Humanistic Learning Theory

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Humanistic Learning Theory that I will write continues the previous Learning Theories such as Behaviorism and Cognitivism Learning Theories. According to Humanistic theory, the goal of learning is to humanize humans. Learning process is considered successful if the students have understood the environment and themselves. In other words, students in the learning process should gradually try to be able to achieve self-actualization as good as possible.
Humanistic learning theory
In general, this theory tends to be eclectic, meaning taking advantage of any learning technique as long as the student's learning objectives can be achieved. For example, the theory is realized in the work of Ausubel with her ‘Meaningful Learnin’, David Krathwohl and Benjamin Bloom (with the Bloom Taxonomy that is well-known), Koib with "Learning Four stages", Honey and Mumford with the division about the kinds of students, and Habermas with "Three Kinds or Learning Types".
According to Krathwohl and Bloom, there are three areas of learning objectives that can be achieved by students; Cognitive (knowledge), psychomotor (motion), affective (attitude).

According to Kolb, there are four steps in the learning process:
1. Concrete Experience. Students have an experience but they have not been able to understand the meaning of that experience.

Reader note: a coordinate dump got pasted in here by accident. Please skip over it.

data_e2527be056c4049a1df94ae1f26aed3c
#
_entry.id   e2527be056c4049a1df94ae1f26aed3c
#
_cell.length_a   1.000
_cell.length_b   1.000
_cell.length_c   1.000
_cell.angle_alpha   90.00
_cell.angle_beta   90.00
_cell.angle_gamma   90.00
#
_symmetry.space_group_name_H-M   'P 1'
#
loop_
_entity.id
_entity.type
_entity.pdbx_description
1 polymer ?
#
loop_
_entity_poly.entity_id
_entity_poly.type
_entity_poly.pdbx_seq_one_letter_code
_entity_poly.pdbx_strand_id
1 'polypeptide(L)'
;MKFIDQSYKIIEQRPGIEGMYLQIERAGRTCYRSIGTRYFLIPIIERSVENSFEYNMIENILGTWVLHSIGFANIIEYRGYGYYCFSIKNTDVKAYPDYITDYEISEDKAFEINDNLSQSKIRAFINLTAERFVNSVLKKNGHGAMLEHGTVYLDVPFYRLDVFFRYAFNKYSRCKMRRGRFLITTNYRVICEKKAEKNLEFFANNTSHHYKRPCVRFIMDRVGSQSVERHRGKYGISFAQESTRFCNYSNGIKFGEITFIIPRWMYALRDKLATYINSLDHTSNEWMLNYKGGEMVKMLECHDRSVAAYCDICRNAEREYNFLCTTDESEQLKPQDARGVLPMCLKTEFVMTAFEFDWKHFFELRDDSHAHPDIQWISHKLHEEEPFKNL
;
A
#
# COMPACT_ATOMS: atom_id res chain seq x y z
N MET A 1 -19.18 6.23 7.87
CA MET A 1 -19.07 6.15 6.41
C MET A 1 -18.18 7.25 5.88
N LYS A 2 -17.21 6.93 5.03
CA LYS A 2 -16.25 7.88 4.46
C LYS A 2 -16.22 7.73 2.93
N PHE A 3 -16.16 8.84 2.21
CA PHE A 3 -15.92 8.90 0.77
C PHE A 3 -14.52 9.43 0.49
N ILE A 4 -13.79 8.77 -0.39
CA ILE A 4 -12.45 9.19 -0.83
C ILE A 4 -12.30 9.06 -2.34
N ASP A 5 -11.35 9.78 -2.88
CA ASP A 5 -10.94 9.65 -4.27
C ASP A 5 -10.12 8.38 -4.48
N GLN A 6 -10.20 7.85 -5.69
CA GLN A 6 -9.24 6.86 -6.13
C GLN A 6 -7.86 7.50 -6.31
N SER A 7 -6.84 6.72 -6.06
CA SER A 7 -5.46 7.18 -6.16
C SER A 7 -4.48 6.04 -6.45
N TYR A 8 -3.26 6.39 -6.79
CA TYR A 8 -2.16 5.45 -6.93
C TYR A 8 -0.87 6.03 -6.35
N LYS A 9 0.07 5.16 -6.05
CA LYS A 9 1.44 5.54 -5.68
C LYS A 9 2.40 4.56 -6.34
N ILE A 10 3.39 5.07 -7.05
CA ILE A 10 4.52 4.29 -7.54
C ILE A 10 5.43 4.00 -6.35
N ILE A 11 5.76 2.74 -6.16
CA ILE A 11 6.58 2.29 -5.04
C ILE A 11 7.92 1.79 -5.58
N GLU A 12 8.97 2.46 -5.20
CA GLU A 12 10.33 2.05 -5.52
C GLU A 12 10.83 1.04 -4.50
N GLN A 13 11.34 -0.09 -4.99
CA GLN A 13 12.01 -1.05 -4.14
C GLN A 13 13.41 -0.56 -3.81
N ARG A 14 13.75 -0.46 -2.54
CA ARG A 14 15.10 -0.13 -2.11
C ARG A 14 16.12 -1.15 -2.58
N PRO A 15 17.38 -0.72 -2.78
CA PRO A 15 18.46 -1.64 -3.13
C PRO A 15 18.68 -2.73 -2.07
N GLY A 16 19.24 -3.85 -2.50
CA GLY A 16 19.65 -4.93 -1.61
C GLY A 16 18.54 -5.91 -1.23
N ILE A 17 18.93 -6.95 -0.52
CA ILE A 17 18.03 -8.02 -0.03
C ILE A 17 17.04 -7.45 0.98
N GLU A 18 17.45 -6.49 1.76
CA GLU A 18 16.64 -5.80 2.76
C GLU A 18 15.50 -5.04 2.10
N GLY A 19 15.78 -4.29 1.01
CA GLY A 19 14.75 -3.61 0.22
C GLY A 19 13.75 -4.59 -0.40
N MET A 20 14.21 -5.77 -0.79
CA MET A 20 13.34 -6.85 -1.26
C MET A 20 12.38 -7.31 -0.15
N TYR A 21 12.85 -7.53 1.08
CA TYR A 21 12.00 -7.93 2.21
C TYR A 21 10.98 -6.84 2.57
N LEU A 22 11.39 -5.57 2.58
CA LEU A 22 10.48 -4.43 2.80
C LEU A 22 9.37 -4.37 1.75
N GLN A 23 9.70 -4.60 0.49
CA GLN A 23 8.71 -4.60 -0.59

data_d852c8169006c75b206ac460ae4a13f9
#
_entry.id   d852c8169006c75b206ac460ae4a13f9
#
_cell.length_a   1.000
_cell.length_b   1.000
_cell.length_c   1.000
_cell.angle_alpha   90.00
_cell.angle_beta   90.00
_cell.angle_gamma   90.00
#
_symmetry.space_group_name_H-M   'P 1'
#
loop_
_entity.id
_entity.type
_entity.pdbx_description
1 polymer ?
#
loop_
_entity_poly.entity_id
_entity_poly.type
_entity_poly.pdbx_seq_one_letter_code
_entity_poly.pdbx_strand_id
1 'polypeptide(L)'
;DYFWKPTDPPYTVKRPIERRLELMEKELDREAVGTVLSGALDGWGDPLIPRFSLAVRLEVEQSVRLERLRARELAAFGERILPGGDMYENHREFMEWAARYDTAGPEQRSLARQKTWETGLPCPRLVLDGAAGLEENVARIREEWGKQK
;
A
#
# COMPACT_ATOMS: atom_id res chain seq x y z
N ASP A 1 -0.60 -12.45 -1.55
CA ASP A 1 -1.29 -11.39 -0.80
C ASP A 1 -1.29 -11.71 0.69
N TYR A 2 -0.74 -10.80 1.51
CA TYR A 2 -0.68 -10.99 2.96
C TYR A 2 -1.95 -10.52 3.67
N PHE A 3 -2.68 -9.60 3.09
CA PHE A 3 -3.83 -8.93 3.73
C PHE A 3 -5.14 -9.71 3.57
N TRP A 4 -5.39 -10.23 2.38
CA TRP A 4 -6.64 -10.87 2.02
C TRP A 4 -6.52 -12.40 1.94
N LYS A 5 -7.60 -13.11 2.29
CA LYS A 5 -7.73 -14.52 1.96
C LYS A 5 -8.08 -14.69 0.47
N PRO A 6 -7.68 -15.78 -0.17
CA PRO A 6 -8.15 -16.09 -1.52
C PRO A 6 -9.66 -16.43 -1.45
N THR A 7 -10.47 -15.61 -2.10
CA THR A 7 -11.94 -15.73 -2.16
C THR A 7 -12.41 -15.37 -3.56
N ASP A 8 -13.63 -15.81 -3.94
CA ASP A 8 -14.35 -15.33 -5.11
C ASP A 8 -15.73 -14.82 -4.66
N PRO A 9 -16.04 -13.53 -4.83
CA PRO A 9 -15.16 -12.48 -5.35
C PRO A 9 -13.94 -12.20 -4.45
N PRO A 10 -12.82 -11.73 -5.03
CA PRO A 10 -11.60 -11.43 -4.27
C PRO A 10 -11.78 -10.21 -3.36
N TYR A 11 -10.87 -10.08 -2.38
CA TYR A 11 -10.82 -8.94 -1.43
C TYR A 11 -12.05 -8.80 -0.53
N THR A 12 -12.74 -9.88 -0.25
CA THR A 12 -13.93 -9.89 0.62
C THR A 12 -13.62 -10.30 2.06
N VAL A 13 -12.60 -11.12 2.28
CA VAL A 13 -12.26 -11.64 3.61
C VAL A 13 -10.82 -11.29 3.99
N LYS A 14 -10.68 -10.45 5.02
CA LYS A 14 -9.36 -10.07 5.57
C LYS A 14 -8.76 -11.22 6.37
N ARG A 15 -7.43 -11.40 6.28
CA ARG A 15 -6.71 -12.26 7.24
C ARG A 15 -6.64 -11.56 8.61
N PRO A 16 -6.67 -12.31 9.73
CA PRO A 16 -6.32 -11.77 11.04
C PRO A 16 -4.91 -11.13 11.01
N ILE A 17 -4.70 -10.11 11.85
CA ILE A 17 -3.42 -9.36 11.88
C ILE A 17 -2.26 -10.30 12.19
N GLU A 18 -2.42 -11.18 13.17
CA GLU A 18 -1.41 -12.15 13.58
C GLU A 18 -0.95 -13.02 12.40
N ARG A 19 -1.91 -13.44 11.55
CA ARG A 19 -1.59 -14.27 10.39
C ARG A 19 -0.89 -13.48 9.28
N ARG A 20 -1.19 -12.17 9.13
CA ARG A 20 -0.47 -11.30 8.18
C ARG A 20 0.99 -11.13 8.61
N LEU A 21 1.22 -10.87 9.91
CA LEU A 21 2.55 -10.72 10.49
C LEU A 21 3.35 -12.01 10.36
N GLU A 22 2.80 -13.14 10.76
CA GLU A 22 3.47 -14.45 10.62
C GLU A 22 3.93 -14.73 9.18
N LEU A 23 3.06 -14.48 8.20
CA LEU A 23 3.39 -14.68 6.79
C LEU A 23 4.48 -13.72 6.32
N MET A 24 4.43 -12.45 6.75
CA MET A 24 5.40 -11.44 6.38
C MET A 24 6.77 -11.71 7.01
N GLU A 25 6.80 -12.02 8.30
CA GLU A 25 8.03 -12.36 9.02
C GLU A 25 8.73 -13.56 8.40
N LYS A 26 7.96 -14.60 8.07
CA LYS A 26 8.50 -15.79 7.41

2. Active and Reflective Experience. Students begin to observe actively their experience, and reflectively start trying to understand the meaning of that experience.
3. Conceptualization. Students try to make abstractions or theorize about their experiences.
4. Active Experimentation. Students try to apply a general rule to the new situation.

Honey and Mumford based their theory on the theory of Kolb. Honey and Mumford divided students into four types:
1. Activists. They like to get involved in new experiences.
2. Reflector. They make a lot of careful consideration before acting.
3. Theorists. They like to analyze, theorize, and tend to always think rationally.
4. Pragmatic. They pay great attention to the practical aspects of everything.

According to Habermas, there are three types of learning:
1. Technical Learning. It emphasizes the human interaction with the environment.
2. Practical Learning emphasizes not only in the human interaction with the environment, but also between a person and another.
3. Emancipatory Learning emphasizes on students' understanding of transformation or cultural change in the environment.

Critics of Humanistic Learning Theory:
Humanistic theory is criticized because it is difficult to be used in a practical context; this theory is considered closer to the world of philosophy than the world of education.

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